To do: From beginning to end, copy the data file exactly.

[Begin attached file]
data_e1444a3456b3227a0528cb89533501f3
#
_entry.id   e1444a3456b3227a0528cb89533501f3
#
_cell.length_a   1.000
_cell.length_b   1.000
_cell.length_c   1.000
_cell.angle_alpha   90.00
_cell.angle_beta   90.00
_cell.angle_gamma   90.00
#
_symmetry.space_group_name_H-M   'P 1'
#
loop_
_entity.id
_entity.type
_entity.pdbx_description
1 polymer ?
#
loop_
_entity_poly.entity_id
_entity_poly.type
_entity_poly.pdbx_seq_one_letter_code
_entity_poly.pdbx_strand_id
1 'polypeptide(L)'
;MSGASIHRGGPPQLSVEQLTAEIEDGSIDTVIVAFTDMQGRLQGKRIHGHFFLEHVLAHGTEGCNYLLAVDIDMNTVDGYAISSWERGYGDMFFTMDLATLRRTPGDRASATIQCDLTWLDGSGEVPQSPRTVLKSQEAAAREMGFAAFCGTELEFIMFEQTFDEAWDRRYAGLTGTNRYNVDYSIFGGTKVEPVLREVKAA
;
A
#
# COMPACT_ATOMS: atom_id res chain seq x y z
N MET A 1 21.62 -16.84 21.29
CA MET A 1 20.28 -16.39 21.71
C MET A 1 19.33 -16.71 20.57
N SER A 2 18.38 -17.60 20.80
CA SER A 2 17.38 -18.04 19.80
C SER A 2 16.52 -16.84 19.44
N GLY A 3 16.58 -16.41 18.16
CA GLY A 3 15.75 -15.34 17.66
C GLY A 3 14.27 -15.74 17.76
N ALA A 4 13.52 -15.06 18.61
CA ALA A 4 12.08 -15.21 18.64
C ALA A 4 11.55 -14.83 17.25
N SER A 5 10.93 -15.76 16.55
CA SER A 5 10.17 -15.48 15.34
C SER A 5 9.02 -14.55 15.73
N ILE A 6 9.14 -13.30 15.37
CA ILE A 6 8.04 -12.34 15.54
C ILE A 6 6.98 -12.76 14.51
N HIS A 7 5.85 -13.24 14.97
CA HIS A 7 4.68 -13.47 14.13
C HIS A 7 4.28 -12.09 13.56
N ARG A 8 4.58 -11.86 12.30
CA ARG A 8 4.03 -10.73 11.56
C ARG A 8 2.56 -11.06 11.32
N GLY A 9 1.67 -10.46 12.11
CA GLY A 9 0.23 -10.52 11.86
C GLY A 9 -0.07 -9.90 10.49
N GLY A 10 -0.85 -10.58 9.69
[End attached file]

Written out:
data_e1444a3456b3227a0528cb89533501f3
#
_entry.id   e1444a3456b3227a0528cb89533501f3
#
_cell.length_a   1.000
_cell.length_b   1.000
_cell.length_c   1.000
_cell.angle_alpha   90.00
_cell.angle_beta   90.00
_cell.angle_gamma   90.00
#
_symmetry.space_group_name_H-M   'P 1'
#
loop_
_entity.id
_entity.type
_entity.pdbx_description
1 polymer ?
#
loop_
_entity_poly.entity_id
_entity_poly.type
_entity_poly.pdbx_seq_one_letter_code
_entity_poly.pdbx_strand_id
1 'polypeptide(L)'
;MSGASIHRGGPPQLSVEQLTAEIEDGSIDTVIVAFTDMQGRLQGKRIHGHFFLEHVLAHGTEGCNYLLAVDIDMNTVDGYAISSWERGYGDMFFTMDLATLRRTPGDRASATIQCDLTWLDGSGEVPQSPRTVLKSQEAAAREMGFAAFCGTELEFIMFEQTFDEAWDRRYAGLTGTNRYNVDYSIFGGTKVEPVLREVKAA
;
A
#
# COMPACT_ATOMS: atom_id res chain seq x y z
N MET A 1 21.62 -16.84 21.29
CA MET A 1 20.28 -16.39 21.71
C MET A 1 19.33 -16.71 20.57
N SER A 2 18.38 -17.60 20.80
CA SER A 2 17.38 -18.04 19.80
C SER A 2 16.52 -16.84 19.44
N GLY A 3 16.58 -16.41 18.16
CA GLY A 3 15.75 -15.34 17.66
C GLY A 3 14.27 -15.74 17.76
N ALA A 4 13.52 -15.06 18.61
CA ALA A 4 12.08 -15.21 18.64
C ALA A 4 11.55 -14.83 17.25
N SER A 5 10.93 -15.76 16.55
CA SER A 5 10.17 -15.48 15.34
C SER A 5 9.02 -14.55 15.73
N ILE A 6 9.14 -13.30 15.37
CA ILE A 6 8.04 -12.34 15.54
C ILE A 6 6.98 -12.76 14.51
N HIS A 7 5.85 -13.24 14.97
CA HIS A 7 4.68 -13.47 14.13
C HIS A 7 4.28 -12.09 13.56
N ARG A 8 4.58 -11.86 12.30
CA ARG A 8 4.03 -10.73 11.56
C ARG A 8 2.56 -11.06 11.32
N GLY A 9 1.67 -10.46 12.11
CA GLY A 9 0.23 -10.52 11.86
C GLY A 9 -0.07 -9.90 10.49
N GLY A 10 -0.85 -10.58 9.69